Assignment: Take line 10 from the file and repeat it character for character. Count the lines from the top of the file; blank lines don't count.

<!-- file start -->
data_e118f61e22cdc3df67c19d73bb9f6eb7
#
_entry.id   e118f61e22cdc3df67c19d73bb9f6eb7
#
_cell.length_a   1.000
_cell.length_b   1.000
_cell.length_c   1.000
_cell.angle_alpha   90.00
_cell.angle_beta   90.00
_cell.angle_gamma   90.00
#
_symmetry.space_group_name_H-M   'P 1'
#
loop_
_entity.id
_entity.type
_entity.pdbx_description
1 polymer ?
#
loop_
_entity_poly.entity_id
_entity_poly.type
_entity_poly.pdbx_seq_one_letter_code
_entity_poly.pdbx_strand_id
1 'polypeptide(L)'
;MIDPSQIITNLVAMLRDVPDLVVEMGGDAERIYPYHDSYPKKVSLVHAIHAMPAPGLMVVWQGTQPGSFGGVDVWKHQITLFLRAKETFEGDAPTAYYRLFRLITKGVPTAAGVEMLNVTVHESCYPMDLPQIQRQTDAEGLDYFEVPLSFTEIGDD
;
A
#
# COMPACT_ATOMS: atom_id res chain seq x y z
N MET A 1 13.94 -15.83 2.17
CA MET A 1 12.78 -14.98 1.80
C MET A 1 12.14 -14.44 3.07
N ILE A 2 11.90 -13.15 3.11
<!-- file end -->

_cell.angle_gamma   90.00